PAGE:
Yesterday, a three judge panel of the US Court of Appeals in Washington, D.C. denied the Emergency Motion for a Stay of the Internet Radio Royalty rates set earlier this year by the Copyright Royalty Board. Our coverage of the stay motion can be found here and here. Coverage of the entire royalty issue and the surrounding controversy can be found in various posts on our blog, here. The denial of the stay means that, absent Congressional action or some voluntary agreement of the parties, the new rates will go into effect with payments for the period since the CRB decision being due on Monday, July 16.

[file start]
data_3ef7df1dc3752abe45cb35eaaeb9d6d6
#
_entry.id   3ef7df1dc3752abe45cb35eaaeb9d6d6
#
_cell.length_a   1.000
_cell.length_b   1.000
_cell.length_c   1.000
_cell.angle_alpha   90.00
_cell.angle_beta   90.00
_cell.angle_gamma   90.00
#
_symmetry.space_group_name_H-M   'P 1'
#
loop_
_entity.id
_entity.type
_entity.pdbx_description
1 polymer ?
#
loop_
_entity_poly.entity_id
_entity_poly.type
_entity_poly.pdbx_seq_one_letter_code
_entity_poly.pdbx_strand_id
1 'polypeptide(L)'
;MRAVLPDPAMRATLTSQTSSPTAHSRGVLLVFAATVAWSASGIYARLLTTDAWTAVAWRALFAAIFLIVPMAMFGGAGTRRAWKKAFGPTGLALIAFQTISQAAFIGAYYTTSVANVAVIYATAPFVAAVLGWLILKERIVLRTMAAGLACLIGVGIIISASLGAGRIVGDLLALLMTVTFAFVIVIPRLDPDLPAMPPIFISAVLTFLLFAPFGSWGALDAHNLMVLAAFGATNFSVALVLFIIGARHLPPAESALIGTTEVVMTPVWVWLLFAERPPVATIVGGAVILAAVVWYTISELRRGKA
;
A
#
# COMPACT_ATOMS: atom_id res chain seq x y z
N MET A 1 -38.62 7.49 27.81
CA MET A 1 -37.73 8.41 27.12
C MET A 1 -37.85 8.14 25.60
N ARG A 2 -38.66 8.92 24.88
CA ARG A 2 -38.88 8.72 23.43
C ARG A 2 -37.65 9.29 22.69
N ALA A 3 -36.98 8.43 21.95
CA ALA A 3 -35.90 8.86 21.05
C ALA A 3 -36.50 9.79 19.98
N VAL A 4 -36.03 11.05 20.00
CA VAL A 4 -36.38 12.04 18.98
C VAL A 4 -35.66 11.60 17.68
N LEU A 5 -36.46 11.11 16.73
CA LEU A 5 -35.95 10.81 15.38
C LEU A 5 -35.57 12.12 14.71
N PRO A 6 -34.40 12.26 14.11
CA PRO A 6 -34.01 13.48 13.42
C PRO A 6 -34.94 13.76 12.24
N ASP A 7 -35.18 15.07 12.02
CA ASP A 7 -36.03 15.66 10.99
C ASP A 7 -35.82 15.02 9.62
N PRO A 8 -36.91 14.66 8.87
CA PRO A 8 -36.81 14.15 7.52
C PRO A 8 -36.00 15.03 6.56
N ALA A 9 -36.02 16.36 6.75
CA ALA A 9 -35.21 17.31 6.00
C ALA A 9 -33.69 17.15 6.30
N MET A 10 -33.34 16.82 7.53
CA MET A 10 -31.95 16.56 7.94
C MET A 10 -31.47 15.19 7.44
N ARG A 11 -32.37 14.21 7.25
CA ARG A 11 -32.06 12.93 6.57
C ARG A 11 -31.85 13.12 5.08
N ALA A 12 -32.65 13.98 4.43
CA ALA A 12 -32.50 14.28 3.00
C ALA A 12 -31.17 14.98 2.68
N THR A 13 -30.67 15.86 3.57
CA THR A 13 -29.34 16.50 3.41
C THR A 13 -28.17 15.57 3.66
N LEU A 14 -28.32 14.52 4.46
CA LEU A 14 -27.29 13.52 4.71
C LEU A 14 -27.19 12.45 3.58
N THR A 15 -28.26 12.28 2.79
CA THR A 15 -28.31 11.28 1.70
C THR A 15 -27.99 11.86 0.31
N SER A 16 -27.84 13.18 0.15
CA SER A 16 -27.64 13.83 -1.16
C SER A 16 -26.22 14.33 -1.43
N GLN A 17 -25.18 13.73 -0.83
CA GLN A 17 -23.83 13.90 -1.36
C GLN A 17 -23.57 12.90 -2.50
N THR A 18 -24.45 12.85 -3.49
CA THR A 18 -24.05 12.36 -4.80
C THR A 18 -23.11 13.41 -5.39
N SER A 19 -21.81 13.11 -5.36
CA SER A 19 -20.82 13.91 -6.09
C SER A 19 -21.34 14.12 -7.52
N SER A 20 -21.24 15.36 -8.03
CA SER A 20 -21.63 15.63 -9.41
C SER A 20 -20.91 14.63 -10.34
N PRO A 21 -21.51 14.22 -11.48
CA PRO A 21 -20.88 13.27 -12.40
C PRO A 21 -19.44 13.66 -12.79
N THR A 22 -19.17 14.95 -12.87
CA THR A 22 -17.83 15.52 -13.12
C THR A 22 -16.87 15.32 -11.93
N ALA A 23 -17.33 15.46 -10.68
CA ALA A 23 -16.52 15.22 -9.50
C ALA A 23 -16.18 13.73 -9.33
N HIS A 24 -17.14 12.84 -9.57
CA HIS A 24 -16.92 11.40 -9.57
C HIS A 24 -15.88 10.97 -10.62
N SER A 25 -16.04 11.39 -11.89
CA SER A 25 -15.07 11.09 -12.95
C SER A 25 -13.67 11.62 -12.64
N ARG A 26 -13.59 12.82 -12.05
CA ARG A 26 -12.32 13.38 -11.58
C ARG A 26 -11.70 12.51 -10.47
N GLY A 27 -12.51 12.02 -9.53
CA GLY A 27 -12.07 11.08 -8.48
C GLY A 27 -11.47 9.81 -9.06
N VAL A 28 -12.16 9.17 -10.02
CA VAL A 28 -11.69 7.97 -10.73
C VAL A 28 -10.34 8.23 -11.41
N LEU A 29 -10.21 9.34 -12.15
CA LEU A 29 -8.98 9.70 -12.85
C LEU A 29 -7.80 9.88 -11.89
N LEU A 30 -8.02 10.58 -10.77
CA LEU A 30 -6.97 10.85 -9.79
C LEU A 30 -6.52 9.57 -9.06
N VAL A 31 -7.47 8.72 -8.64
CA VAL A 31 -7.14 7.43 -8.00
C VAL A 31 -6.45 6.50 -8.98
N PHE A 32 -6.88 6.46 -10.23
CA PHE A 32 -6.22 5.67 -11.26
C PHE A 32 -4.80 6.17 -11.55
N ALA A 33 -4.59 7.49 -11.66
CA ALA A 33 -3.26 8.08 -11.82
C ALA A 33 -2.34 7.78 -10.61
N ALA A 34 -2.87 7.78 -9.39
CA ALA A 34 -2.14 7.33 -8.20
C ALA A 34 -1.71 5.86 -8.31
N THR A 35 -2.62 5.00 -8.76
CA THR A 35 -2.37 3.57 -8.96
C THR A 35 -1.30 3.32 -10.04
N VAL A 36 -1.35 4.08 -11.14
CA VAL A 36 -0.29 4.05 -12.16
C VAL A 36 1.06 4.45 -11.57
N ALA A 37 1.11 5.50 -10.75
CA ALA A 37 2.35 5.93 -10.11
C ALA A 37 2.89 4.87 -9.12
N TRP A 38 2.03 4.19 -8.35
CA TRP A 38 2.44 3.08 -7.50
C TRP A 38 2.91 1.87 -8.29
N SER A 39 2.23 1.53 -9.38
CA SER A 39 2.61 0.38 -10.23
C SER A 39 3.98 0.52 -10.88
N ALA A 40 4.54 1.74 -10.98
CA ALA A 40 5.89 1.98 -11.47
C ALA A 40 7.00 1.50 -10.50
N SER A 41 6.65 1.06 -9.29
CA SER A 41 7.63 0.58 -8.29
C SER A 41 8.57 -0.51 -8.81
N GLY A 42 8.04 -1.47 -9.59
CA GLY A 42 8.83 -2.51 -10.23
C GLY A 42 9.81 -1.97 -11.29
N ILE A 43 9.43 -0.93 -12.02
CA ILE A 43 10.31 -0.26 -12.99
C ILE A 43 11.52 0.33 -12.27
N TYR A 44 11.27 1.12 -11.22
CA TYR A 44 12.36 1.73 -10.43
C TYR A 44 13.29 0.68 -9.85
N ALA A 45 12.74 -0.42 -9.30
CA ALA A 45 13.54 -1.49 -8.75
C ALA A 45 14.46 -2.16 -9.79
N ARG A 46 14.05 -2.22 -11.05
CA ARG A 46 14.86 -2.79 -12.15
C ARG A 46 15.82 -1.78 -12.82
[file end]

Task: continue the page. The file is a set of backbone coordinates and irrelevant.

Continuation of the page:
The Court’s decision was very brief – in essence three sentences which merely stated that the moving parties had not met the high legal burden necessary for the Court to impose a stay. A stay is an extraordinary legal action, taken by a Court as part of its equitable powers to insure that justice is carried out. In order to justify a stay, a party must show the Court that there is a likelihood of success on the merits of the case (in other words, it must prove in a 20 page stay motion the likelihood that it will eventually win its appeal after full briefing and oral argument), plus it must prove that there will be irreparable harm if the stay is not issued (more than simply a loss of money – but harm that cannot be remedied if the appeal is eventually successful). Weighing those factors, and balancing the competing interests of the parties and the public interest, the Court decides whether or not to issue a Stay. In this case, as there was no more than the pro forma Order, we do not know what shortcomings the Court perceived in the Motion seeking the Stay, but no reasons are required as the Court can merely decide not to exercise its equitable discretion in a case.